While Einstein’s practical inventions never made as much of an impact as his theoretical work, 90 years since it was patented the Einstein-Szilard absorption refrigerator may be poised to make a comeback. An improved version called the Isobar is currently under development by UK inventor William Broadway for transporting vaccines in developing countries with limited electrical infra-structure – an application that would have delighted the famously humanitarian Einstein.

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Bonus Facts

#1: While far less well-known than Einstein, Leo Szilard was nonetheless a prolific and important physicist and inventor in his own right. Born in Budapest in 1898, Szilard spent the early part of his career in Germany, where in addition to helping Einstein design refrigerators he also independently invented and patented the linear particle accelerator, the cyclotron, and the electron microscope.

When the Nazis came to power in 1933, Szilard, a Jew, fled to London, and it is here that he made perhaps his most important discovery: the nuclear chain reaction. On September 12, 1933, Szilard read an article in the Times summarizing a speech by physicist Sir Ernest Rutherford on the work of his students Ernest Walton and John Cockcroft, who had recently succeeded in splitting Lithium atoms. In the speech, Rutherford dismissed out of hand the notion of using nuclear fission to pro-duce energy, a claim that so annoyed Szilard that he stormed out onto the rainy London streets to come up with a rebuttal. According to legend, the answer came to him in a flash of inspiration as he waited for the stoplight to change at the corner of Southampton Row and Russell Square. Szilard realized that when an atom fissions or splits it gives off several free neutrons, subatomic particles with no electric charge. If these neutrons could be directed to strike other atoms, more fissions would ensue, each giving off more neutrons and so on, creating a self-sustaining chain reaction. Szilard patented his concept in 1936, and in 1938 moved to New York to work with Italian physi-cist Enrico Fermi on building a practical nuclear reactor.

When the Nazis invaded Poland in September 1939, Szilard feared that with its head start in nuclear physics Germany could be the first to develop an atomic bomb. He thus drafted a letter to President Franklin Roosevelt arguing that the United States should start its own atomic bomb project. But as Szilard was completely unknown to the American establishment, he decided to have the letter signed by the one physicist famous enough to get the President’s attention: Albert Einstein. In addi-tion to lending his famous name, there was another reason for involving Einstein. Nuclear reactors and bombs required Uranium, the primary source of which was Czechoslovakia, then under Nazi occupation. The only other known source was the Belgian Congo. As it happened, Einstein was close friends with Queen Elizabeth of Belgium, and it was hoped that this friendship could be used to secure a supply of Uranium for the Allies. While in the end nothing was made of this connec-tion, the Szilard-Einstein letter had the intended effect. In January 1942, President Roosevelt offi-cially approved what came to be known as the Manhattan Project, which a mere three years later succeeded in building the world’s first atomic bomb.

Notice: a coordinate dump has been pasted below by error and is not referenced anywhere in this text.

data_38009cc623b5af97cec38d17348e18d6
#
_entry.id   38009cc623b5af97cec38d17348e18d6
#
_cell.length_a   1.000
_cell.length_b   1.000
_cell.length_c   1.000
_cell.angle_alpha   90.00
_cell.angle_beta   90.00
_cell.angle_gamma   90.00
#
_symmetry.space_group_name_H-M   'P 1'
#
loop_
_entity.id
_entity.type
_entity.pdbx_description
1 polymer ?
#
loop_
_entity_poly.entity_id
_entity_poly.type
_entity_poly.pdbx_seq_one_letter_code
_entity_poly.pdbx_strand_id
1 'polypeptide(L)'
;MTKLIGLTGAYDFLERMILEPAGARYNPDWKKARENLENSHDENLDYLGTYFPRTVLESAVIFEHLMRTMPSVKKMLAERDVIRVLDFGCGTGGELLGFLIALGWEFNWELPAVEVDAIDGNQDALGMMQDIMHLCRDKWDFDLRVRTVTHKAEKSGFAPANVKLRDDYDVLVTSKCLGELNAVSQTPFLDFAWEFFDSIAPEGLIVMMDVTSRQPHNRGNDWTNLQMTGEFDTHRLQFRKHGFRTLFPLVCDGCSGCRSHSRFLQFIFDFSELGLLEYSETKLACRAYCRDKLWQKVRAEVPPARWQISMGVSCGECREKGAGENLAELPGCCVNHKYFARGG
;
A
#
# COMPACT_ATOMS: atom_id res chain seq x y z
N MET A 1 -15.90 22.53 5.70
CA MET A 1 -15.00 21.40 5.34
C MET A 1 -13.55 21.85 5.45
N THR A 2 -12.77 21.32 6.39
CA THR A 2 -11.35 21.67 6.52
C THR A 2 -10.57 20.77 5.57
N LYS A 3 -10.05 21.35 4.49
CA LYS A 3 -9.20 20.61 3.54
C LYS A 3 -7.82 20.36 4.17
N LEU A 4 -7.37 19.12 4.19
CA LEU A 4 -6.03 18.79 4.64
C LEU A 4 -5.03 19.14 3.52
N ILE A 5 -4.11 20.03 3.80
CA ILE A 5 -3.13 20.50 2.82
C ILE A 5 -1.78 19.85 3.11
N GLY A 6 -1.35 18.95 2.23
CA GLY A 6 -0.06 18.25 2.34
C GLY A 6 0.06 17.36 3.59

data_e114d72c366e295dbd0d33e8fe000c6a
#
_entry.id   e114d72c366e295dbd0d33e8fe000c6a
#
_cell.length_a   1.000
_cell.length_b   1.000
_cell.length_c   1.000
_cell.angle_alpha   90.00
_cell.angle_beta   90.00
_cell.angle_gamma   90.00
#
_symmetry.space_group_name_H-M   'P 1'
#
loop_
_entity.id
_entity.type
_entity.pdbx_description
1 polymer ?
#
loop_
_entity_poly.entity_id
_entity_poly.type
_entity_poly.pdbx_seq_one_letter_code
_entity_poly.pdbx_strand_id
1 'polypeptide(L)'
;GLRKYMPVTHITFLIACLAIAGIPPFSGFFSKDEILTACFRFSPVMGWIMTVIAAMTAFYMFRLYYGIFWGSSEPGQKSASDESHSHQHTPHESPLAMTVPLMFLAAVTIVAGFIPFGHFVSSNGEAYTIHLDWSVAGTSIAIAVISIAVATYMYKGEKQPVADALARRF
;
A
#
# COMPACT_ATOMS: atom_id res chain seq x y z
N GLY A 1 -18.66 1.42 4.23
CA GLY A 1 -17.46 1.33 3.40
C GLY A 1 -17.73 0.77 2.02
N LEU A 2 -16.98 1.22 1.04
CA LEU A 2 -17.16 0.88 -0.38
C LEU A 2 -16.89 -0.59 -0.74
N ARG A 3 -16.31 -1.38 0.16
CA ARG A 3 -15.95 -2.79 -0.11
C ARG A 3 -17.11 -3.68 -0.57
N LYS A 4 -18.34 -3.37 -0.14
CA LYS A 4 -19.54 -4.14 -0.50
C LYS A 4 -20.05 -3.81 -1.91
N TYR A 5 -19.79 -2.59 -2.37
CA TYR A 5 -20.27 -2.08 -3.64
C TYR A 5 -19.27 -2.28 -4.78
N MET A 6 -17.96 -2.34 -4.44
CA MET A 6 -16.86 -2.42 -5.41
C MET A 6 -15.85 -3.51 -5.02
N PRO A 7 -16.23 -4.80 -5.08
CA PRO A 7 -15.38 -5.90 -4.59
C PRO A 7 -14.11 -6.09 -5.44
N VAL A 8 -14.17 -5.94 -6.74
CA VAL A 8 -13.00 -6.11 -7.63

After the war, the ever-versatile Szilard switched from physics to biology, where he made numer-ous contributions to cell culture techniques, participated in the first cloning of human cells, and helped found the Salk Institute for Biological Studies. He also became an ardent anti-nuclear activ-ist, warning against the possible development of cobalt-salted bombs which he feared could bring about the end of life on earth. Indeed, this concept formed the basis of the fictional “doomsday machine” in the classic 1964 film Dr. Strangelove.

In 1960 Szilard was diagnosed with bladder cancer which, in characteristic style, he proceeded to treat with a regimen of radiation therapy he designed himself. Amazingly, the treatment worked, and the cancer never returned. Four years later, however, Szilard died in his sleep from a heart at-tack on May 30, 1964. Of Szilard, Dennis Gabor, longtime friend and Nobel-Prize winning inventor of the hologram, would later say: “He used to discuss all his inventions with me. I was so full of admiration that I felt quite stupid in his presence. Of all the many great men I have met in my life, he was, by far, the most brilliant. Had he pushed through to success all his new inventions, we would now talk of him as the Edison of the twentieth century.”

Expand for References

Kean, Sam Einstein’s Little=Known Passion Project? A Refrigerator. Wired.com July 23, 2017 https://www.wired.com/story/einsteins-little-known-passion-project-a-refrigerator/

Strauss, Ilana How Einstein’s abandoned refrigerator design could feed the hungry and save the planet From the Grapevine, September 12, 2016 https://www.fromthegrapevine.com/innovation/albert-einstein-abandoned-refrigerator-invention

Zyga, Lisa, Einstein’s green refrigerator making a comeback phys.org September 25, 2008 https://phys.org/news/2008-09-einstein-green-refrigerator-comeback.html

Einstein’s Fridge University of Melbourne, September 5, 2013 https://blogs.unimelb.edu.au/sciencecommunication/2013/09/05/einsteins-fridge/

Dannen, Gene The Einstein-Szilard Refrigerators http://www.physics.smu.edu/scalise/P3374fa16/EinsteinSzilardRefrigerators.pdf

Dannen, Gene Leo Szilard the Inventor http://www.dannen.com/budatalk.html